Hung parliament: who will pharma negotiate with on new PPRS?

Negotiations for the replacement to the 2014 PPRS should be underway, but the recent UK election, and subsequent hung parliament, mean they are delayed. Leela Barham highlights the names of those – on all sides of the political spectrum – who could influence the makeup of the new scheme.    

The results are in from the UK’s General Election: a hung parliament. It may not be what the Conservatives expected, nor what Labour hoped for, and the Liberal Democrats are probably pleased to have gained seats, but they never expected to win. However, the hung parliament does not give certainty over key issues that will affect the pharma industry in the next five years.

Another election?

If the Conservatives form a new minority government, another election could still happen, as they will be on shaky ground. Having lost their previous majority, losing 12 seats and falling short of the 326 seats needed for a majority, Theresa May is looking to make a deal with the Democratic Unionist Party (DUP). DUP secured 10 seats, and adding their backing would provide a narrow majority in the House of Commons.

Commentators have already noted that the UK history of minority governments is fragile. The Economist points out that the normal pattern is for a minority government to limp along for a short period and then collapse. The result is a return to the polls.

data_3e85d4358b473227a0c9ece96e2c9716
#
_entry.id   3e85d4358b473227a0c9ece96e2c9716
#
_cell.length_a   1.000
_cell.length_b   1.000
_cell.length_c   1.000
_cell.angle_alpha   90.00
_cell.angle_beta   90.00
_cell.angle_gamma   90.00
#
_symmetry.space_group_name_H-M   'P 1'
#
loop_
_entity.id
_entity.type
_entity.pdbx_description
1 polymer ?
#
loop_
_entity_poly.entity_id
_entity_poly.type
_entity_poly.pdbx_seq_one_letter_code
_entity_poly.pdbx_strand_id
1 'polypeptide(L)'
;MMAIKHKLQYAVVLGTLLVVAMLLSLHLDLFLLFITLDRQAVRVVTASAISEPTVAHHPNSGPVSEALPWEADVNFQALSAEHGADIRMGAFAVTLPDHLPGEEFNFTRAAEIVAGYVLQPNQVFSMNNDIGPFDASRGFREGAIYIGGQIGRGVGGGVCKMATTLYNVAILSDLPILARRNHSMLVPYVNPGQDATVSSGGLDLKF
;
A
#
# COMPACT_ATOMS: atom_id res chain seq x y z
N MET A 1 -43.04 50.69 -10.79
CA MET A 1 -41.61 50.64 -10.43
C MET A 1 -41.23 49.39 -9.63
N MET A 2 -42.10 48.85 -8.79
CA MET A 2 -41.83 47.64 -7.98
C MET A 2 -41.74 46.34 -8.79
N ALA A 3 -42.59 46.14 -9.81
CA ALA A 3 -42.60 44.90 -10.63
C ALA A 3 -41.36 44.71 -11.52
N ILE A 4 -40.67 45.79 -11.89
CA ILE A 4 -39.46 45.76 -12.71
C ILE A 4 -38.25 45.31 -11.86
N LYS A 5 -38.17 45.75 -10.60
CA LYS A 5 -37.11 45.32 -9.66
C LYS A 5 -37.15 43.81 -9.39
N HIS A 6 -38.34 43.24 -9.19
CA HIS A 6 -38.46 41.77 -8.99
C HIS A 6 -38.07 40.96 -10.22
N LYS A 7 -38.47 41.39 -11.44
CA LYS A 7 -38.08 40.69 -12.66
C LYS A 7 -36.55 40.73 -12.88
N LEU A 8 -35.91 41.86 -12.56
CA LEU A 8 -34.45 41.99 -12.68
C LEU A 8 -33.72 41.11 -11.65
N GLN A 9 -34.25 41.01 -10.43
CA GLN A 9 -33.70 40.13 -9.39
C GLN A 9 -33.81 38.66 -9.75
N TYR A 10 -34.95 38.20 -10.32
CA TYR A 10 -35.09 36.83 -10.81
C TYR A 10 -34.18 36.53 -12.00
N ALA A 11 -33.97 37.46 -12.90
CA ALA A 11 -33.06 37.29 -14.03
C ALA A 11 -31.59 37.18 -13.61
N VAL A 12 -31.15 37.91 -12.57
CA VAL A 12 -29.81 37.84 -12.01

Industry must know the key players across parties – just in case

Given the uncertainty about how long a new Conservative government could last, industry will need to be ready to sit down opposite whatever colour of government will be in place when it comes to negotiating, and, crucially, putting the ink to the final agreement on the successor to the 2014 Pharmaceutical Price Regulation Scheme (PPRS). The PPRS is a voluntary agreement and represents a key opportunity for industry to table its wishes with government.

Negotiations usually start around 18 months before the end of the current scheme and, with the 2014 PPRS due to end on 31 December 2018, we are firmly in renegotiation territory now. The delay has probably been driven by the snap election.

If a new government only lasts for 12 months, who sits opposite the industry at the table could change.

It also means that a new PPRS is likely to be negotiated, uncomfortably, alongside Brexit.

On the blue team

If the Conservatives stay in power – at least for a while – some of the key players will be familiar to industry.

Despite some suggestions that Jeremy Hunt might go, he retained his seat and was kept on as Secretary of State for Health in yesterday’s cabinet reshuffle. Philip Dunne, Minister of State for Health, kept his seat too.

Nicola Blackwood and David Mowat, Parliamentary Under Secretary of State for Public Health and Innovation and Parliamentary Under Secretary of State for Community Health and Care both lost their seats. Blackwood had previously been given particular responsibilities for genomics, data and digital health and emerging health technologies.